‘At lunch with a new acquaintance the other day and the guy orders Chilean sea bass. I almost coughed my water all over him.’ On lunch menus and threatened species.

David Taylor | January 2004 issue

At lunch with a new acquaintance the other day and the guy orders Chilean sea bass. I almost coughed my water all over him. He looked at me. The waiter looked at me. I folded. What am I supposed to say? ‘Chilean sea bass is totally over fished, you dolt,’ or ‘Sure, and I’ll have the grilled right whale with whooping crane sauce and a bowl of mountain gorilla soup to start.’

Maybe I should have, but I just met the guy and it felt awkward, so I gritted my teeth and stared at the menu. How could he not know? Come to think of it, how could this popular restaurant not know? Chilean sea bass, a.k.a. Patagonian tooth fish is one of the most over-fished species on the planet. In just one decade it has gone from being a complete unknown to being a staple item on restaurant menus across North America. To feed that demand, stocks are being hammered and scientists are worried that we might just eat this species to extinction.

So how could he not know? Fact is, most people don’t know where their food comes from or whether or not it’s being harvested in a sustainable manner. We just don’t think about it. While fish stock collapses do make the news, the stories are usually focussed on the loss of jobs that will result or what it will mean to the economy. Rarely is the concept of sustainability ever mentioned. Many people just assume that if stocks are being depleted in one part of the world, well, then we’ll just start fishing for something else. There’s plenty more fish in the sea, right? Right?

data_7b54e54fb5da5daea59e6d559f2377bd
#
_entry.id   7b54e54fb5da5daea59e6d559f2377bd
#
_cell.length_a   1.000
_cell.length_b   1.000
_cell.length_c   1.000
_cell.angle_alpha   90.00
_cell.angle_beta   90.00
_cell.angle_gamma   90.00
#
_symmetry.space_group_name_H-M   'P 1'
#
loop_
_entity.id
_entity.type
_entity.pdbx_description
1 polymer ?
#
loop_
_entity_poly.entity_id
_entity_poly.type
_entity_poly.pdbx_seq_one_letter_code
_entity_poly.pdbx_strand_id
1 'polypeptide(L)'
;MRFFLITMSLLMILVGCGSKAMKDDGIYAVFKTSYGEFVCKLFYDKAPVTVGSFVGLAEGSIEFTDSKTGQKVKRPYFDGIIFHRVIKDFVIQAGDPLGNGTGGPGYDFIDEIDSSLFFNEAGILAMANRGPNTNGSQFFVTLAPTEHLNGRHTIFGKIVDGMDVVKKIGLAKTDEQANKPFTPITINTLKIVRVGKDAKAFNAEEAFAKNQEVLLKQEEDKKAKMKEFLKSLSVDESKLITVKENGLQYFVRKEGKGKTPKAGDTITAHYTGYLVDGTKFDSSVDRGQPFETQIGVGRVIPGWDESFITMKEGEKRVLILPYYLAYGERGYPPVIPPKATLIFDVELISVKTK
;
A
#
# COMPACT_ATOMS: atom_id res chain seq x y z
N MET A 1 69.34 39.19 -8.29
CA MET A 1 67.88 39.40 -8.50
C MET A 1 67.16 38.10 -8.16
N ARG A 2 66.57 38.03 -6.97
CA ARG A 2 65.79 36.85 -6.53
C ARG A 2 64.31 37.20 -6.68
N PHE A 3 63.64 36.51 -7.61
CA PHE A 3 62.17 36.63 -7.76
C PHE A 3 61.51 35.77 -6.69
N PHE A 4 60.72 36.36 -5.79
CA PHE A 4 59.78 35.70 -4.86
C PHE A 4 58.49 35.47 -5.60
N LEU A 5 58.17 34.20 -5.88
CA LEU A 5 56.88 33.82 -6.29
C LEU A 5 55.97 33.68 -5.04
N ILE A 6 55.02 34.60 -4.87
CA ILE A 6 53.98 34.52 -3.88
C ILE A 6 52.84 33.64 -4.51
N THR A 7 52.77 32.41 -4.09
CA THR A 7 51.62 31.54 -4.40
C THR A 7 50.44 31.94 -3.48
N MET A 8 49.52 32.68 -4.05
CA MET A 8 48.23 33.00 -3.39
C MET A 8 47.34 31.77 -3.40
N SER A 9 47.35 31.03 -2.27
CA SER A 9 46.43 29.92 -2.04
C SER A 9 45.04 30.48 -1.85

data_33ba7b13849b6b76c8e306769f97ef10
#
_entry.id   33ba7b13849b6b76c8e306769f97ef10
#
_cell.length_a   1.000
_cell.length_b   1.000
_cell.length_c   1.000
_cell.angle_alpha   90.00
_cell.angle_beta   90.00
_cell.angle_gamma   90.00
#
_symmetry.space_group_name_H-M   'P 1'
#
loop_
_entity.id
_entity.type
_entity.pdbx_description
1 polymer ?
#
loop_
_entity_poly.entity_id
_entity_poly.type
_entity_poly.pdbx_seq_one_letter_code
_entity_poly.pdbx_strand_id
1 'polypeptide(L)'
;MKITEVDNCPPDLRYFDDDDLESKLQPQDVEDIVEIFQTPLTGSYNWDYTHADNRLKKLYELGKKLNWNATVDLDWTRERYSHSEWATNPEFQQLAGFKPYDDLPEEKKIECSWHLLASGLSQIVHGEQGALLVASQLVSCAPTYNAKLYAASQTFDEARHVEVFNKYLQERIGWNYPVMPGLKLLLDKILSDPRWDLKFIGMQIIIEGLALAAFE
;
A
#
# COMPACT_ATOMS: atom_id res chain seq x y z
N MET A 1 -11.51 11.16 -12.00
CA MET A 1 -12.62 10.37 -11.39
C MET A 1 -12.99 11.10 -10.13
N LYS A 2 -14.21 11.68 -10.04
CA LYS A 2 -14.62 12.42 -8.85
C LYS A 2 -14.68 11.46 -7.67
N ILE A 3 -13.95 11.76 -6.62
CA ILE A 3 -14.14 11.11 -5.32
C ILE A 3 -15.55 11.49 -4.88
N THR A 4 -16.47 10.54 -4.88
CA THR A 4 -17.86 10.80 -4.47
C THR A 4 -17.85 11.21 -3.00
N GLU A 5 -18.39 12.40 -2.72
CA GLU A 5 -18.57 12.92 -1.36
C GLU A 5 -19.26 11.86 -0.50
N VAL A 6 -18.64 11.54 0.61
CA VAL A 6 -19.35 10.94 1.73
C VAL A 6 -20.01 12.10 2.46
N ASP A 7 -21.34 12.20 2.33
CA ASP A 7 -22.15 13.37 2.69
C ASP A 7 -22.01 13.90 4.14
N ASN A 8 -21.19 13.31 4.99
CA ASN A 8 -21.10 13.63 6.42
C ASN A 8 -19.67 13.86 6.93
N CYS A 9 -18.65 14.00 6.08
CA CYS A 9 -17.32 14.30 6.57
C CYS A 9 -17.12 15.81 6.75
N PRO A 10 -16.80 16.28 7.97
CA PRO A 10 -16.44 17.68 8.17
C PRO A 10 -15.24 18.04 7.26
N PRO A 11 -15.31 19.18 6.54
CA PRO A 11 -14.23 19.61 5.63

Well, no actually. Scientists like Daniel Pauly of the University of British Columbia point out that we are actually fishing down the marine food web – that is, as stocks collapse, we turn to the fish that our fish of choice used to eat for its dinner. Then, when they’re gone, we move another step down the food chain. At this rate, Dr. Pauly says, we’ll be eating jellyfish before too long.

We’re eating up the food chain too. Sharks used to be a minor player in global fisheries, but with the loss of other stocks and the surge in popularity of shark fin soup, they are being hit hard. Sharks grow slowly and reproduce only a few at a time – making it hard for stocks to replenish. In fact, a recent study found that populations of many species have plummeted by 75% in just 15 years.

So what do we do? On the surface, farming fish may seem like a sensible alternative to catching their wild cousins. But any regular reader of this newsletter knows that farming carnivores like salmon in floating net cages creates huge problems in the marine areas where they are situated – from pollution to the spread of disease, to the excessive use of chemicals and drugs. That’s no answer.

Then what is the answer? Clearly, we need to manage fish stocks better. And we need to create marine protected areas where fishing is not allowed, to give fish a safe haven where they can reproduce and grow. That’s great. But most people don’t manage fish stocks and the only bodies of water they can protect are their bathtubs, so what can the average person do? Obviously, avoiding eating threatened or endangered fish is a start, but what else?

Simple. Tell other people. After that lunch I e-mailed the guy who ordered Chilean sea bass and told him the fish’s story. He was aghast. ‘Why didn’t you tell me?’ he asked. Good question. Then I e-mailed the restaurant and told them I was disappointed to see it on their menu.

A little information goes a long way. If people know a fish is threatened, most will avoid it. If restaurateurs receive enough complaints from customers, they will look for more sustainable options. When they do that, demand goes down and the fish get a much needed break.

So speak up. From now on, I will.

[uittro] Adapted with permission from ‘Finding Solutions’ (spring 2003), a newsletter of the David Suzuki Foundation, a Canadian organisation that studies ways to find the right balance between nature and quality of life. For more information: David Suzuki Foundation, Suite 219, 2211 West 4th Avenue, Vancouver, BC, Canada, V6K 4S2, solutions@davidsuzuki.org, www.davidsuzuki.org.

Don’t order or buy these fish!
Chilean sea bass
Farmed salmon
Monkfish
Shark
Imported/trawled shrimp
Wild sturgeon
Atlantic swordfish
Blue fin tuna
Orange roughy
Beluga caviar
Lingcod

Solution News Source